News Archives - 2007
Karl Wolfe takes over the reins of the Rochester location
When a prospective student poked his head into the office of Karl Wolfe (newly appointed Director of the Augsburg College Rochester program) and said he was interested in the school, Wolfe replied "Give me five minutes and I'll be right with you."
Just how many colleges afford a prospective student an impromptu meeting with the director upon walking in?
The Augsburg Rochester site sets on the edge of the city's downtown, mirroring the urban setting of its Minneapolis counterpart. Wolfe took over the reins of the program in February from past director and founder Rick Thoni. Although he is just a little over two months old in the position, he is already feeling right at home.
"I find it refreshing to be at Augsburg; especially when you see the diversity that is present." Wolfe says. "I appreciate Augsburg's unapologetic connection to the Christian faith, but that we also don’t need everyone to see things the way that we do."
Wolfe has a wealth of experience with faith-based learning. For 25 years he was in the pastoral ministry, including a stint as an Associate Pastor in Fairmont, Minnesota. He taught preaching at Fuller Seminary in California where he played a crucial hand in establishing the distance-degree program. "We had students logging in from Bangkok to study with us." After his time at Fuller Seminary he was a Director of one of the regional centers of Azusa Pacific University.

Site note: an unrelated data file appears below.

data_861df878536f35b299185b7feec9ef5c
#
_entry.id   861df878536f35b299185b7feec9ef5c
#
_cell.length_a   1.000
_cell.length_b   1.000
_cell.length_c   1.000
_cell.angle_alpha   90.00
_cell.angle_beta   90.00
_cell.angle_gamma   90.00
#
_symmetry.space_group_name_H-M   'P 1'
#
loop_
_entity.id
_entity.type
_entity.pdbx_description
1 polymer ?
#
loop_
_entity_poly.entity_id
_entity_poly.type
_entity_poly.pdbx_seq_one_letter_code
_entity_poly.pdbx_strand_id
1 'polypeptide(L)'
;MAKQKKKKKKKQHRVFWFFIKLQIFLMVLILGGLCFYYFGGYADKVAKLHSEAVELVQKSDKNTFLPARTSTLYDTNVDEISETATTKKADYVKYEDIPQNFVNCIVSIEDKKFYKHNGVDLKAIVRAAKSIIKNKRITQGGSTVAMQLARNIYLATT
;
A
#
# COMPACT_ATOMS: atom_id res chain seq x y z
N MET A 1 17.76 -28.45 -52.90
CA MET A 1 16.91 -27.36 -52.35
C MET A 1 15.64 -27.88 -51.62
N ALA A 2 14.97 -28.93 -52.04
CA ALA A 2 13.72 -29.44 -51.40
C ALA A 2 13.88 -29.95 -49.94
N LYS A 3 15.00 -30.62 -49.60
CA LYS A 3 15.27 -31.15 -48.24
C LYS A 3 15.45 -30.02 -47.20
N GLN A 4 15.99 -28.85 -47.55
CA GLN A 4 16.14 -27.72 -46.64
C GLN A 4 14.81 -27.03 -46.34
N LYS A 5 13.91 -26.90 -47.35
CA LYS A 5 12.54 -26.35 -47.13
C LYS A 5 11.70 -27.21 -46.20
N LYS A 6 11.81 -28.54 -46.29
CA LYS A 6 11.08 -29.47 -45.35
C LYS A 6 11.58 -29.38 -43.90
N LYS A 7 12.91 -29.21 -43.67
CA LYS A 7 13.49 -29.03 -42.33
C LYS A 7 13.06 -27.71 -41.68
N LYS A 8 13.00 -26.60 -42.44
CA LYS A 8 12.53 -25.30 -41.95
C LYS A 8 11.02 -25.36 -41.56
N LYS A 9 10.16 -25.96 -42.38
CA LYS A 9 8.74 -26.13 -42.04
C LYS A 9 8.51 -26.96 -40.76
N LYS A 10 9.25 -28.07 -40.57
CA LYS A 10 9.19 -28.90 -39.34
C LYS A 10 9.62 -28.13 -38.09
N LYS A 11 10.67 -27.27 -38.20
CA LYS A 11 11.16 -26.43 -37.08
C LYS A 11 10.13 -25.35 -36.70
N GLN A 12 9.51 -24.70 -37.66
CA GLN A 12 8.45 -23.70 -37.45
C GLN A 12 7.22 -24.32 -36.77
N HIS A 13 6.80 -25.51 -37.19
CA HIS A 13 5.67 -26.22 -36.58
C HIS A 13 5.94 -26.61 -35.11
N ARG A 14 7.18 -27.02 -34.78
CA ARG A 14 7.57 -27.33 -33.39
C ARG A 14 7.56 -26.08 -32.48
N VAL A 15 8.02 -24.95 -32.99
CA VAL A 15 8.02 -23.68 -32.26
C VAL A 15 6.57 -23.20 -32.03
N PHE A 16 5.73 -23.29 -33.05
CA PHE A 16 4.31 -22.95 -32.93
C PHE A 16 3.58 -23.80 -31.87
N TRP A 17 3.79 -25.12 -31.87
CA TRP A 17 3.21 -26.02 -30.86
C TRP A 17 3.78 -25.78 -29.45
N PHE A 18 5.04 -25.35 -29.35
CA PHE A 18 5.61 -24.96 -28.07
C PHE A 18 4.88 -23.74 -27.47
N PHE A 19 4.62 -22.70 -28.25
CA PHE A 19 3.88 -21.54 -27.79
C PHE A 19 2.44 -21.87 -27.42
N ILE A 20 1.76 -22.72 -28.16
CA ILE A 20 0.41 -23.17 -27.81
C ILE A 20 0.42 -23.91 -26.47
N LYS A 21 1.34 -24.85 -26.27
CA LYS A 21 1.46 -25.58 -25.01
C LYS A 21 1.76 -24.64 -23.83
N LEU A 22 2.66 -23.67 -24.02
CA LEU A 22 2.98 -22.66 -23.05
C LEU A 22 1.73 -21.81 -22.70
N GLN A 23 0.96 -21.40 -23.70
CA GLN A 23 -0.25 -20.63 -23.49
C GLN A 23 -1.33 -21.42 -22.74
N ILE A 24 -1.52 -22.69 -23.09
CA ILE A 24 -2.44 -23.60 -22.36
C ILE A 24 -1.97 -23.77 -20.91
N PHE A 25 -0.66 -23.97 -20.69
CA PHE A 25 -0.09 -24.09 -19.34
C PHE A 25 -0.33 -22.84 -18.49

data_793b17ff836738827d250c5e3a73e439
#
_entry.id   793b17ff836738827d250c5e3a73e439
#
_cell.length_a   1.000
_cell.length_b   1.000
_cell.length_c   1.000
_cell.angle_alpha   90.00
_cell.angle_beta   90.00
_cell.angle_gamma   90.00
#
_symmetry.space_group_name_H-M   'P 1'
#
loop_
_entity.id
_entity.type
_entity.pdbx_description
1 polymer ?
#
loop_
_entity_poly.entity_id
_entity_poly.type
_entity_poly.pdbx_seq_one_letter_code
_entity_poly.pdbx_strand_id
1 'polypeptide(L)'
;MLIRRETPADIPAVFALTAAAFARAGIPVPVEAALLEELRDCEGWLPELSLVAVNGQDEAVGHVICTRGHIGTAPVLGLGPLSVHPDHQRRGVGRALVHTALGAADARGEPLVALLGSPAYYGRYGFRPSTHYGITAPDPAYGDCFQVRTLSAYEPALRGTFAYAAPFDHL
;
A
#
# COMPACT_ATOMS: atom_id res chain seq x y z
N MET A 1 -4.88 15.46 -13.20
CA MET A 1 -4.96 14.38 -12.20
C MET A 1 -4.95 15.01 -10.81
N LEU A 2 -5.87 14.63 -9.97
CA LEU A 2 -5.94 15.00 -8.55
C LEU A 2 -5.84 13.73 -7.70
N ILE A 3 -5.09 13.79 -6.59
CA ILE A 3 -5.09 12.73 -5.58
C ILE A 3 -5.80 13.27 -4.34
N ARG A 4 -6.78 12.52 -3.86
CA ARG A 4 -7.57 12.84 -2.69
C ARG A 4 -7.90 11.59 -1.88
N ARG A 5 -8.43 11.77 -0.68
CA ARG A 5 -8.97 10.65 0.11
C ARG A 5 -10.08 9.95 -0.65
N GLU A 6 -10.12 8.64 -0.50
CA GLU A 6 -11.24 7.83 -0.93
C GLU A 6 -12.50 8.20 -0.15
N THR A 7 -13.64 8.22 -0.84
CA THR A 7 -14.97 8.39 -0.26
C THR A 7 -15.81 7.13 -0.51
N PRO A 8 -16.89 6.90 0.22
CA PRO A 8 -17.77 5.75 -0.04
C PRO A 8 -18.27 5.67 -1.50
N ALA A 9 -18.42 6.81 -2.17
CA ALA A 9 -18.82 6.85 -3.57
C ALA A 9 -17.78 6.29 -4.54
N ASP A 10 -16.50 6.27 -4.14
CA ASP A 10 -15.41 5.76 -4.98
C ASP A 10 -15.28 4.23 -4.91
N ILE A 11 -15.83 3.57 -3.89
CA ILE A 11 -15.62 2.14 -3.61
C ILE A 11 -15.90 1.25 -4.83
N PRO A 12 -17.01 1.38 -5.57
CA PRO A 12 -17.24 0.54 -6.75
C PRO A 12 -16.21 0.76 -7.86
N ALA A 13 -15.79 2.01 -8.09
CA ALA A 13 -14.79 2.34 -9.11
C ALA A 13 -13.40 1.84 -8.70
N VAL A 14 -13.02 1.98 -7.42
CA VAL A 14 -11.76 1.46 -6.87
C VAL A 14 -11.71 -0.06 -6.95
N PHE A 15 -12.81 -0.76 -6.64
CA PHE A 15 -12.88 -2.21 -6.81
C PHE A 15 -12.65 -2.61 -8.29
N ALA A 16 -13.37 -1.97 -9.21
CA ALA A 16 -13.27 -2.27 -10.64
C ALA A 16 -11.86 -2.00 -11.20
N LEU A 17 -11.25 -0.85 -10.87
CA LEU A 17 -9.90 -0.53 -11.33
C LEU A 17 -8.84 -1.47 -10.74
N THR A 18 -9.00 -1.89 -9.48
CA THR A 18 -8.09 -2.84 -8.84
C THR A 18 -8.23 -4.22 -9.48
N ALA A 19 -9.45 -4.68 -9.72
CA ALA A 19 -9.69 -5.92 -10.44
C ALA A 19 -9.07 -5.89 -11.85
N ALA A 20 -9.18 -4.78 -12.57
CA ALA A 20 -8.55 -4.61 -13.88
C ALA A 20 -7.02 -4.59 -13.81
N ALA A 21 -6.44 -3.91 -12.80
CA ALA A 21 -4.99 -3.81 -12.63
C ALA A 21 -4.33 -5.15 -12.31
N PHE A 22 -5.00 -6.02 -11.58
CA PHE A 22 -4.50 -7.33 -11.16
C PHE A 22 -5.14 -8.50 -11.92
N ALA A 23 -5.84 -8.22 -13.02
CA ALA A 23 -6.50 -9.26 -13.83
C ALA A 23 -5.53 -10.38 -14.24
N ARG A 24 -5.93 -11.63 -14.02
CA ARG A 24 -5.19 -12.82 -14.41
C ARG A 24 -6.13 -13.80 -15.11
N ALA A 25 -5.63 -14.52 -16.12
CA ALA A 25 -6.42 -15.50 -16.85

Wolfe is excited over the prospects of the growing Rochester program. "When I first came to Augsburg I noticed a real egalitarian approach to the work. There is a sense of trust all around." The challenges that face the Rochester program are what are proverbially referred to as good ones to have. "With nearly 375 students enrolled and steady, consistent growth every year, we are reaching capacity with our space."
The competition is always at the front door as well. How does Rochester stand out? "By consistently delivering a quality product and by keeping the student in mind," Wolfe says. The Rochester program has changed class start times to accommodate working students and the administration is continually focused on making the classroom environment as high-quality as the instruction (down to the air-quality, the lighting, the acoustics, and the chairs). They even feed the students dinner.
"Augsburg was one of the originals in Rochester. And we are continuously asking ourselves 'What is the next program that would fit this area,'" Wolfe adds. With the history of giving the community what they need and the goal of continuing to make it happen, the future of the Rochester site is looking stronger than ever.
Photo: Karl Wolfe